Verse 37. - If there be in the land famine [Heb. Famine should there be, etc. The word is emphatic by position. Famine is denounced, Leviticus 26:20, 26; Deuteronomy 28:33], if there be pestilence [Leviticus 26:25; Jeremiah 14:12; Jeremiah 24:10; Amos 4:10; Ezekiel 6:12, etc.], blasting [same word Genesis 41:6; Amos 4:9; Deuteronomy 28:22], mildew [lit. paleness, χλωρότης, Deuteronomy l.c.], locust, or if there be caterpillar [It is uncertain whether חָסִיל, lit., devourer, here rendered "caterpillar," is not an adjective and an appellation of the locust = devouring locust. Deuteronomy 28:38 (יַאֲסְלֶנוּ חָאַרְבֶּה "the locust shall consume it") certainly favours this view. But the Chronicles and the Verss. distinguish it here (by the introduction of "and" between the two words) as a separate plague. It is also similarly distinguished, Joel 1:4; Psalm 78:46. Gesen. considers it to be a species of locust]; if their enemy besiege them in the land of their cities [Heb. his gates, but "the land of his gates" hardly yields sense. It is noteworthy that the LXX. (with most of the Verss.) reads ἐν μιᾷ τῶν πόλεων αὐτοῦ. Thenius, consequently, to bring the Hebrew text into harmony, would substitute באחת עיריו for בארץ שעריו. Another suggested emendation is בארץ בשעריו, "in the land, even in their gates." But it is doubtful whether any alteration is really required. "The land of their gates" (cf. "land of their captivity," 2 Chronicles 6:37; Jeremiah 30:10, etc.) may perhaps be interpreted the land where their gates (i.e., fortified cities) are. The marg. "Jurisdiction" - the gate being the place of judgment (Ruth 4:11; Proverbs 22:22; 2 Samuel 15:2) - is altogether out of the question]; whatsoever plague, whatsoever [Heb. every plague, etc.] sickness there be.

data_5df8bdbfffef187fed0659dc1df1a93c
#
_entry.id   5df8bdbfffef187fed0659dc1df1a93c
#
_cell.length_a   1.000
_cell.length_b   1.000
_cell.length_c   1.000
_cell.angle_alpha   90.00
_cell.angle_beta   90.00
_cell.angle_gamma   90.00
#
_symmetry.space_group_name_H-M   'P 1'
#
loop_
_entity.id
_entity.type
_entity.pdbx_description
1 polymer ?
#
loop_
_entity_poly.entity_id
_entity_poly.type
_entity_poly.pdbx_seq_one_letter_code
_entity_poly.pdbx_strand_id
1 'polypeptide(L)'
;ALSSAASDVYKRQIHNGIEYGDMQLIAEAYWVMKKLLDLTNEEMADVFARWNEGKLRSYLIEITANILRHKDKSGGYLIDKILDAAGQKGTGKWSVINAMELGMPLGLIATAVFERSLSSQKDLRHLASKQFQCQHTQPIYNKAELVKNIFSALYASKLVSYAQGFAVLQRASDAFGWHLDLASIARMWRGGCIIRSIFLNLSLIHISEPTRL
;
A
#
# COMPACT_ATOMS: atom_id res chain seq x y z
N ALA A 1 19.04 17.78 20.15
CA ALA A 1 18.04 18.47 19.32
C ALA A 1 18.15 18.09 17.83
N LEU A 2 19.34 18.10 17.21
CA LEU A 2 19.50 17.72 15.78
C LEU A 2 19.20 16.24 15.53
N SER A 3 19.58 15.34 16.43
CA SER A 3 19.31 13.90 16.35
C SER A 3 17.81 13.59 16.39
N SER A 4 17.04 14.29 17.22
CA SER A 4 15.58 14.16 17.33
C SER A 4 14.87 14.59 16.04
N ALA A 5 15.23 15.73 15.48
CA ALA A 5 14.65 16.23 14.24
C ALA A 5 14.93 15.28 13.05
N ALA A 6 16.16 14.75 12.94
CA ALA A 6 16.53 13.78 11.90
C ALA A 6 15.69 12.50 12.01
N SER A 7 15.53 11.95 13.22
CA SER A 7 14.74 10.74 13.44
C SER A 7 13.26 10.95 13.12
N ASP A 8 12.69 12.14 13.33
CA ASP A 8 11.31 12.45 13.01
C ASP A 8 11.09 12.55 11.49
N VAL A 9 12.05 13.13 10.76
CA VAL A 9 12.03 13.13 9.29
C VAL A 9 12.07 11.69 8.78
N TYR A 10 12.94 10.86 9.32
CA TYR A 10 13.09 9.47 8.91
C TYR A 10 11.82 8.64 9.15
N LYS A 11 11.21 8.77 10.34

What prayer and supplication soever be made by any man, or by all thy people Israel, which shall know every man the plague of his own heart, and spread forth his hands toward this house: